As far as hybrid and alternative technology goes, perhaps the most unheralded form comes in the compressed air car. Compressed air has been used to power everything from trains to torpedoes since the middle of the 19th century, placing it among the oldest alternative fuel technologies out there. Compressed air is also the most different from standard propulsion technologies, owing to its unique storage and energy conversion challenges.
Perhaps the biggest challenge facing compressed air vehicles today is longevity. While most alternative fuels generate the same amount of power throughout an entire energy reserve, compressed air relies on the pressure generated when there is more air in the tank. As the air supply diminishes, so does power, which can severely limit the range of the vehicles. On the flipside, compressed air can be quick to refill and extremely clean to run, though for most applications it will need a secondary energy source for power outside an urban setting. Like most alternative propulsion, compressed air companies are marketing their products for the urban consumer, hoping success could drive development toward the suburban and even rural driver.
Sites Worth Visiting
Unfortunately, the youth of modern compressed air vehicle technology and the relative obscurity of the manufacturers means there isn’t much info out there by way of blogs, forums, and community sites. We’ve compiled some of the best links we could find on the technology for compressed air vehicles and major developments in the industry.
Compressed Air Vehicles at Wikipedia
When no one else has the info, its almost a sure bet that Wikipedia will. The page reads as though it’s been translated from another language, but it is still very informative. Some of the more helpful sections include the advantages and disadvantages of using compressed air over other forms of alternative energy.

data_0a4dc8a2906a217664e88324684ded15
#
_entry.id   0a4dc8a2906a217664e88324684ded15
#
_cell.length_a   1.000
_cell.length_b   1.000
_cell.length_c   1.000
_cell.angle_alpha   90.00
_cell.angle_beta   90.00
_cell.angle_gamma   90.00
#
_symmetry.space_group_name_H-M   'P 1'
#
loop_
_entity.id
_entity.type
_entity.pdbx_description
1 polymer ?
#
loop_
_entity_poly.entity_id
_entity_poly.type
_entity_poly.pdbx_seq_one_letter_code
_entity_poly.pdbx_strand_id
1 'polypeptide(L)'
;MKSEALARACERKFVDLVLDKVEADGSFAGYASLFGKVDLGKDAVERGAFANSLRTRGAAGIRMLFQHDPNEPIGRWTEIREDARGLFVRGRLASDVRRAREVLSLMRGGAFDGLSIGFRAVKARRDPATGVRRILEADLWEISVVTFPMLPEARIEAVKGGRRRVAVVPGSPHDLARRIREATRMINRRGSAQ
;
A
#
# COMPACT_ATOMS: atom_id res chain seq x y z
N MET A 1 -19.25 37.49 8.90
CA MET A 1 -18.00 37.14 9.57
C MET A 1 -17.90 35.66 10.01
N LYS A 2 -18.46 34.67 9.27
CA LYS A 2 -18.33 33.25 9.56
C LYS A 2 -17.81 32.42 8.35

Compressed Air Vehicles at Yahoo!
Yahoo! has become the exception to the rule concerning community sites for alternative fuels. This page is TINY, but hopefully with a little bit of attention and a few more fans it can develop into a solid community for CAV fans.
Compressed Air Vehicles at How Stuff Works
It’s hysterical that this page is called ‘How Air-Powered Cars Will Work,’ considering there are several production level vehicles out and about these days. The page is fairly solid, though, with a quick overview on making a functional compressed air vehicle for the everyday consumer.
The green version of everyone’s favorite Autoblog is all about alternative fuels. Unfortunately, the posts concerning air cars are few and far between, but likely better here than anywhere else. At least when something of serious influence happens, you should be able to read about it here.
The Buzz From Tata
Everyone’s talking about the mini-CAT from a French company owned by Tata Motors. The car can reportedly reach up to 120 miles for an estimated $2 tank fill. That’s a fair sight better than most cars today, but is the thing marketable? For the most part, we’d say the car is fairly ugly, and there are plenty of objections to overcome before these things start moving like hotcakes.
MiniCAT Service Issues Will Slow Sales
This article also covers the mini-CAT, the frontrunner in compressed air vehicles at the consumer level. The big question from the author here, though, is whether Tata is ready to invest in the service network required to make the mini-CAT a success. When your car has a problem, who doesn’t want the peace of mind that a qualified technician is within 10 miles? What if the closest tech were more than 1000 miles away?